In his new â€śMy 2 Centsâ€ť column, Donald Brennan presents unbiased, hands-on evaluations of properties on the market that heâ€™s visited and examined inside and outâ€”and gives you his unique perspective as an architect, developer and appraiser. (Note: Donald Brennan views these properties in representing buyer clientsâ€”he is not representing the seller on these listings.)
Rental quality, but chance to own a single-family row house.
291 Hoyt Street was recently featured in New York Magazine’s â€śWhatâ€™s Gettable in Gowanusâ€ť listings that accompanied â€śThe Superfund Discount,” a piece highlighting the “hot” Gowanus real estate market. I attended the open house with a buyer client, and as the magazine claimed, it was packedâ€”as were other open houses in the area. This is a single-family home of rental quality, in need of improvement, and near the edge of a residential area. But while its price per square foot is high, its small size makes it relatively affordable at $1.5 millionâ€”so it could present an opportunity for buyers wishing to own their own row house.
Local Externalitiesâ€”291 Hoyt Street is situated between Sackett and Union streets, less than two blocks from the Gowanus Canal, a block from Smith Street, and three blocks from the F train. Surrounding homes are of similar vintage and size, although many seem to be lacking in â€śpride of ownershipâ€ť and havenâ€™t been properly maintained. (The house pictured to the left, for example, has a deteriorating faĂ§ade.)
Architecture/Appearanceâ€”While photos on the brokerâ€™s website give this 19th century brick row house a look of elegance, in reality thatâ€™s not the case. Like its neighbors, this home looks a bit run down, both its exterior and interior. The structureâ€”two stories plus garden-level and cellarâ€”is 16 2/3â€™ wide by 40â€™ deep, built on a lot of the same width and a depth of 66â€™. Approved for 2,200 square feet, the two-bedroom, two-bath home is now 2,077 square feet ($720/sf)â€”so the possibilities for expansion are limited. Like other nearby structures, the house has a high nine-step stoop and iron fence, gate and railingsâ€”although theyâ€™re not in great shape and the gate is mismatched. The yard is small and shabby, and the small â€śsun roomâ€ť extension off the garden level doesnâ€™t fit with the building architecture.Â Inside, the house could have used a bit more polish before being shown. (Better presentation, through cleaning and cosmetic touchups, would have gone a long way.) What I did like about this home was its abundant natural lightâ€”throughout the parlor and upper floors, since the buildings across Hoyt Street are only two stories tall. Ceiling heights were comfortable on the garden level and in the cellar, and the cellar looked functional and dry, although cluttered.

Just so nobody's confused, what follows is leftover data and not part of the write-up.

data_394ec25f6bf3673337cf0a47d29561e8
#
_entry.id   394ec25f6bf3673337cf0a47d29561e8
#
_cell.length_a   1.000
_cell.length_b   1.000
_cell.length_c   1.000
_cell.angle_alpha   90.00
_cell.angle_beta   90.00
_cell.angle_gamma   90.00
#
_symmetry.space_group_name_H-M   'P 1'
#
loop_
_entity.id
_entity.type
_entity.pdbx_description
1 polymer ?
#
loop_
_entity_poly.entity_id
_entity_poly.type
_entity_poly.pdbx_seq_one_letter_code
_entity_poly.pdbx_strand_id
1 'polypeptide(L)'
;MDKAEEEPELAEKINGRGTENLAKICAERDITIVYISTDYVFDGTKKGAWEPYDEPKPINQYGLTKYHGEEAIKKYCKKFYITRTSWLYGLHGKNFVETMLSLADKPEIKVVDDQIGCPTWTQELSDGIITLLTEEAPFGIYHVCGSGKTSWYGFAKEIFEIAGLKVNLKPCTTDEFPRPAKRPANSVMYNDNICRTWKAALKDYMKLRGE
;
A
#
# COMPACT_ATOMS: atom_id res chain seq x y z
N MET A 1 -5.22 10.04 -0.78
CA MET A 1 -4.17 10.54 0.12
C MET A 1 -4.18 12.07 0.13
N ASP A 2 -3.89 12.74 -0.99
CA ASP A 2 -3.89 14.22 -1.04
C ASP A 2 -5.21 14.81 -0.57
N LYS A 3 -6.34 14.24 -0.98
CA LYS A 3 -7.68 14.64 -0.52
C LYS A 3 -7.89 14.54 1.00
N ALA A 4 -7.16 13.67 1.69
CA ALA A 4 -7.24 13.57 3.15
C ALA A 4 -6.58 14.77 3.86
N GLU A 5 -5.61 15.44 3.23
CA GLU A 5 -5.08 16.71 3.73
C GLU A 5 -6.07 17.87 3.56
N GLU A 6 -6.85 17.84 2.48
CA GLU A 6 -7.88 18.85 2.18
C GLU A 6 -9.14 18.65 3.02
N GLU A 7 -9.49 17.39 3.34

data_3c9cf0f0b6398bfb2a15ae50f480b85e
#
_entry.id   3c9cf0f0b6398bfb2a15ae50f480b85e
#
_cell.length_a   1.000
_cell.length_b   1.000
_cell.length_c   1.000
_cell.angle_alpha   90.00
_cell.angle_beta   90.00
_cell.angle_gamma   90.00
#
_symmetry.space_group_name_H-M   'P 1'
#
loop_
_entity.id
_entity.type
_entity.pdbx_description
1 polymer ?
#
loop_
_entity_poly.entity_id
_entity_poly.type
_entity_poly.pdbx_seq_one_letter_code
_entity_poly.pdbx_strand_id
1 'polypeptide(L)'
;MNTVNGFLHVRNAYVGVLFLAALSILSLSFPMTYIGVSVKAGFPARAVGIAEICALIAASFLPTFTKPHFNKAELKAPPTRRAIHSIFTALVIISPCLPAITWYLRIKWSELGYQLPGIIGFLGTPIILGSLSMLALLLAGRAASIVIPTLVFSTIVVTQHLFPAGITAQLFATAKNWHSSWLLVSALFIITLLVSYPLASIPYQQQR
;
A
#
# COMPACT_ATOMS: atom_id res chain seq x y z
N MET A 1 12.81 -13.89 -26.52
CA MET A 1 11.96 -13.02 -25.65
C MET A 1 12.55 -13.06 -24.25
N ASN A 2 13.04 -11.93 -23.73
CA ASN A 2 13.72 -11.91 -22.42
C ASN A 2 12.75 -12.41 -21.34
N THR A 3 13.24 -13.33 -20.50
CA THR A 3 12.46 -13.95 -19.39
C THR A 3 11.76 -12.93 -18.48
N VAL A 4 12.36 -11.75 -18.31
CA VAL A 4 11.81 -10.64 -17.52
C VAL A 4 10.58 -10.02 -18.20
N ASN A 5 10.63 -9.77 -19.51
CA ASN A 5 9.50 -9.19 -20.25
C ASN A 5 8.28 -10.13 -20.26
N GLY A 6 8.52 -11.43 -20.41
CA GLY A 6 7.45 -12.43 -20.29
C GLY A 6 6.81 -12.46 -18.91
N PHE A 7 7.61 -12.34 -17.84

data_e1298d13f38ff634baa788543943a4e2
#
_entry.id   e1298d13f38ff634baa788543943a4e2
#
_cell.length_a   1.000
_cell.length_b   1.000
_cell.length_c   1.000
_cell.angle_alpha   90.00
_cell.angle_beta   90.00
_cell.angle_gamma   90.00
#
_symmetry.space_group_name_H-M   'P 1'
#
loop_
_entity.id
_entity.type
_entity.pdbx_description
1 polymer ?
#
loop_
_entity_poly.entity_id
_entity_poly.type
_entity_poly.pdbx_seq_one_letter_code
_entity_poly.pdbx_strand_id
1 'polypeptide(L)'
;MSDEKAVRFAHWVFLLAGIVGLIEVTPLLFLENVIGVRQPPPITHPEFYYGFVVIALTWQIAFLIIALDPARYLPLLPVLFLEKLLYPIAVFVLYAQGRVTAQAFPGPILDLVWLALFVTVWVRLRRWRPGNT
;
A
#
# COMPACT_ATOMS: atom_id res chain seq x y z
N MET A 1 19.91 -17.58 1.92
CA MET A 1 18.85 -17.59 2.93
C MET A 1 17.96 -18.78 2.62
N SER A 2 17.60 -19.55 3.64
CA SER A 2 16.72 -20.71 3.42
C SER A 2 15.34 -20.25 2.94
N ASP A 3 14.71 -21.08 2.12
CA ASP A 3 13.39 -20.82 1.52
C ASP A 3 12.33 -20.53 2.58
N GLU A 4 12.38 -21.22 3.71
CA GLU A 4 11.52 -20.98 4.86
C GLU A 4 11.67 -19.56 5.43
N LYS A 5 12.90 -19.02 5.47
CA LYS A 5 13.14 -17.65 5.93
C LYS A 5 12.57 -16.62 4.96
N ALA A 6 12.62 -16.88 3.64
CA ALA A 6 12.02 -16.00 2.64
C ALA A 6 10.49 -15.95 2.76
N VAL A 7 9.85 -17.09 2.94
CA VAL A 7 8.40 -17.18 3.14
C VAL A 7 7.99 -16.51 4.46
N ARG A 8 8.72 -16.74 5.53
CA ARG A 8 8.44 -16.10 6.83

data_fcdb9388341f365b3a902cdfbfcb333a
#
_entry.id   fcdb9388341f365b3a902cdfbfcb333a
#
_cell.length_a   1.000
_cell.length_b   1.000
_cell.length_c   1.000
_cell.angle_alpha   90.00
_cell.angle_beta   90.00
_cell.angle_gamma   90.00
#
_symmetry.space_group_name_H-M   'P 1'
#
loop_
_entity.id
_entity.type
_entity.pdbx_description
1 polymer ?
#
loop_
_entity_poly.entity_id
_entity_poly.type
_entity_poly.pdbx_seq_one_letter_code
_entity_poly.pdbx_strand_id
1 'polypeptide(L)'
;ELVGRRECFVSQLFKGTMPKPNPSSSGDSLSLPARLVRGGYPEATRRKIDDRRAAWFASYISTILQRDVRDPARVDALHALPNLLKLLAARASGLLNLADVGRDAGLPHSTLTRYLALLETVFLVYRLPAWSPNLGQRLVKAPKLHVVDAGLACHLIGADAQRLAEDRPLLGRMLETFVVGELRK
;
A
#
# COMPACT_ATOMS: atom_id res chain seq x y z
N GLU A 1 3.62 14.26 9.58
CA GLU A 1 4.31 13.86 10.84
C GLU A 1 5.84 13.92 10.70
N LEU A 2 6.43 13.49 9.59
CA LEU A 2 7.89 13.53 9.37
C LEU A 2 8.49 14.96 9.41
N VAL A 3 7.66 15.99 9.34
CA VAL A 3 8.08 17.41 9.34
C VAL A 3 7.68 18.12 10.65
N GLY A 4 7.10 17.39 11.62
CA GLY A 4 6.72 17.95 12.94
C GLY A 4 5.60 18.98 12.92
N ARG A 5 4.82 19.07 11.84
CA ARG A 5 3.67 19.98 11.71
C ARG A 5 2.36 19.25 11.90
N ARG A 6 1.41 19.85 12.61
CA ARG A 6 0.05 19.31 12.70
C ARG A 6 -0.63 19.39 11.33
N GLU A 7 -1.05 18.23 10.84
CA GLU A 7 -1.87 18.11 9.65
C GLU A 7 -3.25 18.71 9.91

Rehabilitationâ€”291 Hoyt Street could use cosmetic improvements throughout its interior and exterior, and its dated and simplistic kitchen needs to be replaced. Depending on your taste, that could cost $25,000 – $75,000. I also recommend taking advantage of the allowable expansion by adding an extension to the building. Only 123 additional square feet are allowed, so your expansion options are limited. However, I see two possibilities: The first, and most functional and interesting, would be to add a master bedroom suite with an outdoor terrace on the top of the building.Â Since the home is not in a landmarked district, additional roof space could be added, opening up the building to even more natural light and views, similar to other expansions in the area. Â I would remove the garden level extension (approx 77 sq ft) in order to have more square footage to work with â€“ 200 sq ft total. Â Adding this roof top extension to the back portion of the floor plate would take advantage of the existing plumbing and waste lines. Base construction costs for such an extension would amount to about $225/square foot, or at least $45,000.
The second option would involve adding two extra stories above the existing sun room. However, the room is tinyâ€”10â€™9â€ť x 7â€™6â€ťâ€”so it would be difficult to create a space above it thatâ€™s functional. Â This also assumes that the existing sun room structure would be sound enough to be built on, which is probably questionable.Â This option would be less economicalâ€”also running about $225/square-foot for base costs–and, truthfully, would not be money well spent.
Donald Brennan 917-568-6525Â email@example.com
If you’d like to learn more about my thoughts on this property and its pricing and value, or if you’re in the market to buy or sell in brownstone Brooklyn, please contact me.